He pointed to the fact that Kody's medical reports at the time didn't identify any bruising or underlying tissue damage as a sign that the injuries were caused by problems with his bones.
Miller also said that based on psychological profiles done of Duncan, and the fact he had another son who wasn't abused, "My gut feeling is that he's a low risk to commit child abuse."
Theory not widely accepted, experts say
Ayoub and Miller's position is not widely accepted, witnesses called by the state testified.
Mainstream science does not recognize healing rickets as a legitimate cause for CMLs, which are typically associated with child abuse.
In a rebuttal to Ayoub's article, which was not presented in Thursday's hearing, the Child Abuse Committee of the Society for Pediatric Radiology said bone breaks of that type are "highly specific for child abuse."
"To deny this fact is to disregard the extensive experience and research of generations of pediatric radiologists," they wrote.
Expert witnesses called by the state agreed that Ayoub and Miller's study fell outside the mainstream.
"There is a lot of scientific evidence that refutes their positions and opinions," said Dr. Sally Smith, a pediatrician and medical director for the Pinellas County Child Protection Team.
She said Kody's fractures were the result of child abuse, and that most cases of abuse in children Kody's age do not have bruises, and tissue damage doesn't always happen.
Smith said it was possible for babies to get rickets, but it was rare in the United States, because babies get calcium and vitamin D from a variety of nutritious sources.
And if a baby does get rickets, it takes "many months, usually at least six months, before there's any overt signs" of rickets, Smith said. That's several months older than Kody was at the time of his injuries.
Prosecutors also called Dr. Mark Morris, a pediatrician who evaluated Kody in 1993 at All Children's Hospital, and testified against Duncan at his trial.
It was clear to him that Kody did not suffer from a disease like rickets.
"There are specific things you look for in metabolic bone disease that were not seen in this case," he said.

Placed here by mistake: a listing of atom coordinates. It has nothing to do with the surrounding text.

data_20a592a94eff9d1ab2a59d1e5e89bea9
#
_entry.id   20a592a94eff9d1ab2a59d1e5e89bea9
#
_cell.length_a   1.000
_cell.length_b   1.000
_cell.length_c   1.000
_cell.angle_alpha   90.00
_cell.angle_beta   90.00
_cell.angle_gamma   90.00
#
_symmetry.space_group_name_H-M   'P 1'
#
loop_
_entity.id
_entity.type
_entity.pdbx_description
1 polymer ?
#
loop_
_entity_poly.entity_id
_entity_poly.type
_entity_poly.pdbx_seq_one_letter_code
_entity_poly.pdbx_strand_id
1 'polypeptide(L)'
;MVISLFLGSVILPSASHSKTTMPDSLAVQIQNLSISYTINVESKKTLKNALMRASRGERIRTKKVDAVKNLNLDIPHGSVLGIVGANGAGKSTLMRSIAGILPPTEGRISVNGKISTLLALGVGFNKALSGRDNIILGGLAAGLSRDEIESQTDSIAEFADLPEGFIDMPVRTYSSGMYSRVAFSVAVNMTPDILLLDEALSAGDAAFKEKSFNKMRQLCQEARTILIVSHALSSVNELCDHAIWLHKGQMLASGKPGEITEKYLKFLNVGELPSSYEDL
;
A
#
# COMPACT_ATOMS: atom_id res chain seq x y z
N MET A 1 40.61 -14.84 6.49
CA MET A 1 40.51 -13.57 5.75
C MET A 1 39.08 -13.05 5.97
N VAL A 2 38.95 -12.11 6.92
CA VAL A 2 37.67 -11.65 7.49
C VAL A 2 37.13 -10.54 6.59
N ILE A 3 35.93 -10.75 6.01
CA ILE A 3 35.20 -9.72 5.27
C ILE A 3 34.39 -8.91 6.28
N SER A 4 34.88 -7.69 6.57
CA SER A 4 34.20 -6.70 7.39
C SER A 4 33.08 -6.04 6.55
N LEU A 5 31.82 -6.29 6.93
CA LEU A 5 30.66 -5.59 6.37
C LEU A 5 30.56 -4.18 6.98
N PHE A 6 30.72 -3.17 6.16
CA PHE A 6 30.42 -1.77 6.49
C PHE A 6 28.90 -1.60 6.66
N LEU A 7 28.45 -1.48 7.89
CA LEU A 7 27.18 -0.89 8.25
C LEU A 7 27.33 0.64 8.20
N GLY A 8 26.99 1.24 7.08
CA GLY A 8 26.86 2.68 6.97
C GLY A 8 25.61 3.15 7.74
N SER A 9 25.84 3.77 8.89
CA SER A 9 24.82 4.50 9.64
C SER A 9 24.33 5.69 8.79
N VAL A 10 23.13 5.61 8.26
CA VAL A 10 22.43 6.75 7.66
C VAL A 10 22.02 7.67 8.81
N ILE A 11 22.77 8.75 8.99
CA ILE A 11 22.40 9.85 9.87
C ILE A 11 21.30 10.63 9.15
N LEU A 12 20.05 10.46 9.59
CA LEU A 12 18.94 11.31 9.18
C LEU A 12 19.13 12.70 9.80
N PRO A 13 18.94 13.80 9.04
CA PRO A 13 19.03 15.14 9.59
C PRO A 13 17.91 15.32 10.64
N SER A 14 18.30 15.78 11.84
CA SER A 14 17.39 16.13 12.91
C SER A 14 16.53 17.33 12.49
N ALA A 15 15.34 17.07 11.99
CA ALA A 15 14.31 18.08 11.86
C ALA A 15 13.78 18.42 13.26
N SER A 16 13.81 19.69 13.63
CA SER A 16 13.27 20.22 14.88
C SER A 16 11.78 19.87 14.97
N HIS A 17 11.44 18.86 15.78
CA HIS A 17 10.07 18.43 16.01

Kody had normal blood chemistry and X-rays, Morris said.
"A lot of different things were thrown out as possible, but there weren't any recognized chemical or radiological signs found in this child."
Morris also told the court that Ayoub's research was not widely accepted.
"There is a small group of people who agree with that, but the widespread opinion is this is not correct analysis of that injury," he told the court.
'I am encouraged'
Now the judge will have to decide whether the evidence Duncan presented could have resulted in an acquittal if it had been available in 1996. If so, the conviction will be overturned and a new trial ordered.
Duncan's family is cautiously optimistic.
"It was mentally draining, physically draining, too, but I am encouraged. I'm going to keep faith in God and hopefully things will go well," Kody told CNN after the hearing.
Duncan did not speak in court, but earlier in a jailhouse interview told CNN he was innocent and did not harm his son.
The judge told lawyers he would provide an update on his progress October 30.
On Saturday, Duncan called CNN from the Pinellas County Jail, where he's being held until the judge makes a decision on the case, which could take weeks. Duncan is nervous, he said, but hopeful.
He was grateful that so many of his family and friends came from around the country to attend Thursday's hearing, packing the moderately sized courtroom.
But he was most struck by his son Kody, whom he hasn't seen since he was a little boy, Duncan said.
"He's such a good looking young man," Duncan said. "I just wanted to hug him."